The purpose of this study was to explore the current levels of physical activity among youth with disabilities using meta-analysis. The search identified 11 publications including 729 participants (age 4–20 yr). The overall effect size for 11 studies was Hedges g = 0.60 (SE = 0.18, 95% confidence interval [CI] [0.24, 0.96], p < .05, k = 11) using a random-effects model. The findings suggest that differences in physical activity levels between youth with and without disabilities are complex. Results indicated that youth without disabilities engaged in higher levels of physical activity of moderate to vigorous intensity (g = 0.66, SE = 0.18, p < .05). However, no differences were found in light-intensity physical activity (g = −0.03, SE = 0.16, p > .85). Results also suggested that the differences in physical activity between youth with and without disabilities were affected by age (<12 yr, g = 0.83, SE = 0.24, 95% CI [0.37, 1.29], p < .05, and >13 yr, g = 0.37, SE = 0.10, 95% CI [0.18, 0.57], p < .05; Q value = 3.20, df = 1, p < .05), with children with disabilities engaging in less physical activity than children without disabilities in younger ages. Differences in physical activity level between youth with and without disabilities are functions of intensity of physical activity and age but may not be of type of disability (Q value = 0.22, df = 1, p > .6).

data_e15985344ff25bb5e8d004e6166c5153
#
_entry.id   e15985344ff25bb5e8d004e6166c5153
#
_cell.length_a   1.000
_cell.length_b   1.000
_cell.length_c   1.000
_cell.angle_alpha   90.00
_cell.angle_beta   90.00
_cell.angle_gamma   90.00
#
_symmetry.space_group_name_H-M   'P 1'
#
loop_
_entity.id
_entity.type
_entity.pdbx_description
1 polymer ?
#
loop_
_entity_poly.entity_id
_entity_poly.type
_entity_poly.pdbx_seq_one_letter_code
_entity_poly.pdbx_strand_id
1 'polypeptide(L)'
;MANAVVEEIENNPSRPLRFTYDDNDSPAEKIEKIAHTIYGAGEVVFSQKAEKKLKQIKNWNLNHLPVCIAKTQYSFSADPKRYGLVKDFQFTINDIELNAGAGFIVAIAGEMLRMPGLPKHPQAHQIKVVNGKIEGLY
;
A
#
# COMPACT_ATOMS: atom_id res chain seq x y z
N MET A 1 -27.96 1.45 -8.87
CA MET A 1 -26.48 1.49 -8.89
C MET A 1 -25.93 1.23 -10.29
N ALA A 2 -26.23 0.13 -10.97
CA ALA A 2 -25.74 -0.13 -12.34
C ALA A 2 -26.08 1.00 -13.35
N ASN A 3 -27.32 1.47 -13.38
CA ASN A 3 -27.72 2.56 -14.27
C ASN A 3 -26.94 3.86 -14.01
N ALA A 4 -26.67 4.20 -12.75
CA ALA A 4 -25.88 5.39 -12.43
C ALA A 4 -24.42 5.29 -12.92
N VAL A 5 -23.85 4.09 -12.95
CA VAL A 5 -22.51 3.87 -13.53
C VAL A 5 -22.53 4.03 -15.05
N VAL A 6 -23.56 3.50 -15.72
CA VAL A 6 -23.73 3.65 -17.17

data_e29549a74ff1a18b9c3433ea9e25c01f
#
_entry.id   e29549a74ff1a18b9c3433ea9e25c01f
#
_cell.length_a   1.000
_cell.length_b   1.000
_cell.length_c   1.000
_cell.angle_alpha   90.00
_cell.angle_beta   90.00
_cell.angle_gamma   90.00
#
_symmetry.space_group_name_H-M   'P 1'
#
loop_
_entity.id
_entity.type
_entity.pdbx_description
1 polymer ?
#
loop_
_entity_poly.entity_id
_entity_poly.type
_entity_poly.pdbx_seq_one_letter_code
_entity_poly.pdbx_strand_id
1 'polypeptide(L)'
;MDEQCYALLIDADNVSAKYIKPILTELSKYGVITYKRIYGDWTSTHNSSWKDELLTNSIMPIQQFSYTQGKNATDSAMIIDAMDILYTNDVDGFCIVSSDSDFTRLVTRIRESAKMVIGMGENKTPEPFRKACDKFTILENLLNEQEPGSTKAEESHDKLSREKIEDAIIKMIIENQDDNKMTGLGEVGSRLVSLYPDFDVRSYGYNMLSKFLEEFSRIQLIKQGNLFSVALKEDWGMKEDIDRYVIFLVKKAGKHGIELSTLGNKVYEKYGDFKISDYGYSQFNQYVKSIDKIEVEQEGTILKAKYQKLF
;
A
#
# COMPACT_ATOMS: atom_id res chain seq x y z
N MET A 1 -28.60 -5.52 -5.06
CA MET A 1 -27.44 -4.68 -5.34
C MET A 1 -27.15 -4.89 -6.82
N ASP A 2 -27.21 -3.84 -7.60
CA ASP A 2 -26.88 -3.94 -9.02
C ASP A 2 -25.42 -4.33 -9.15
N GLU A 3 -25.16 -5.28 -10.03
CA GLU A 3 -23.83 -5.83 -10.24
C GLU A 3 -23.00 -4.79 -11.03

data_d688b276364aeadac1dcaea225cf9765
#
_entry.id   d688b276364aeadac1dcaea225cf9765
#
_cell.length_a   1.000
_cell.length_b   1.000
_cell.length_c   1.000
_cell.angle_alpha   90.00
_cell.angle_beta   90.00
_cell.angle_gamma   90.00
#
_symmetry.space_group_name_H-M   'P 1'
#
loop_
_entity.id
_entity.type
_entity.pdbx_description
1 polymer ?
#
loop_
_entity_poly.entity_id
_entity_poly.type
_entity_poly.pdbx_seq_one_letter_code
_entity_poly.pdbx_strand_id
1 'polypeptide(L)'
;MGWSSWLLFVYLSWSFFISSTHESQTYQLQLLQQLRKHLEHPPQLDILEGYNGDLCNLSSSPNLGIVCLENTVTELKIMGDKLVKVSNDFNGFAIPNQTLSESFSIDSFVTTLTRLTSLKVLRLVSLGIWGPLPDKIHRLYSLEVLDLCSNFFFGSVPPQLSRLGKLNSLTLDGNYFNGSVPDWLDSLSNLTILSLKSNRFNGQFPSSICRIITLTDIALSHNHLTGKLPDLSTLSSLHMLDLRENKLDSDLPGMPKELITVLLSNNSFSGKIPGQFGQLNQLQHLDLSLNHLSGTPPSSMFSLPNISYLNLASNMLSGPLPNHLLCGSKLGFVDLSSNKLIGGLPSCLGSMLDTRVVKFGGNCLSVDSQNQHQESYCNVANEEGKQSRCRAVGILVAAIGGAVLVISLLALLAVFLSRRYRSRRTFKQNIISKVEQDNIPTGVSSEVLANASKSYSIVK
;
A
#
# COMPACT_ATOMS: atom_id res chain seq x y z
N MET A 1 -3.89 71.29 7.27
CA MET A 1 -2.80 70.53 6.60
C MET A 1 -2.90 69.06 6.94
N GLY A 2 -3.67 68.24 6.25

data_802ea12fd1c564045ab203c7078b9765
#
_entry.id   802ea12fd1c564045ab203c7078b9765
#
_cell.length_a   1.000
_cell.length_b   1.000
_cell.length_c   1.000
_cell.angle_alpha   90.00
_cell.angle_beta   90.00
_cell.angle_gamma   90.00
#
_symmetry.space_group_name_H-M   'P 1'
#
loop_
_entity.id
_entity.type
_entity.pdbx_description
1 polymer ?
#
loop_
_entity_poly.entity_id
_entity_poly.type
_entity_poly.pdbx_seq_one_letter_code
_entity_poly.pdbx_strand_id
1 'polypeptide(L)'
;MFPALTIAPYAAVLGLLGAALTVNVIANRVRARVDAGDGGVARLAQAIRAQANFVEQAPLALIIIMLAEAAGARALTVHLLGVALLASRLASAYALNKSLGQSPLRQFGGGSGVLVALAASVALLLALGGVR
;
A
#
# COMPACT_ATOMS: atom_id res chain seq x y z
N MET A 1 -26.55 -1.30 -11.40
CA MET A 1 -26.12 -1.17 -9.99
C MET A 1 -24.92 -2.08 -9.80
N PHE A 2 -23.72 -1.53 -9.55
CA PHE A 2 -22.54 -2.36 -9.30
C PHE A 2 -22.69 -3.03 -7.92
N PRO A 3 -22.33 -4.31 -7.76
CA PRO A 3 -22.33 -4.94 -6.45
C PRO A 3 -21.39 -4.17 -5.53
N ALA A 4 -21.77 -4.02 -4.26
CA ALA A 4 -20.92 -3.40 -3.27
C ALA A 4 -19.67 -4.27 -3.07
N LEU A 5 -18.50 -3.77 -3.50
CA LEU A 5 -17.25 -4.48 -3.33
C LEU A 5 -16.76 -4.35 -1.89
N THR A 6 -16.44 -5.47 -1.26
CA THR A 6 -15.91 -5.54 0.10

Jaehun Jung, Willie Leung, Bridgette Marie Schram, and Joonkoo Yun
Jaehun Jung, Layne Case, Samuel W. Logan, and Joonkoo Yun
The purposes of this study were (a) to investigate the prevalence of physical educators who report delivering high-quality instructional practices to students with disabilities and (b) to examine the relationships between teachers’ qualifications and the delivery of high-quality instructional practices. A secondary analysis using data from the School Health Policy and Practice Study 2014 data set was employed. The analytic sample included 256 physical educators who taught students with disabilities. Prevalence estimates of physical educators who reported using high-quality instructional practices were calculated. Two separate binary logistic regressions using weighted data were conducted to evaluate the relative contribution of (a) teacher qualifications and (b) educational degrees in accounting for differences in the use of high-quality instructional practices. Less than half of the sample reported using high-quality instructional practices. Considering the increasing prevalence of students with disabilities in general education classrooms, teacher education programs should prioritize providing teacher candidates with coursework that aligns with the expectations of physical educators who teach students with disabilities.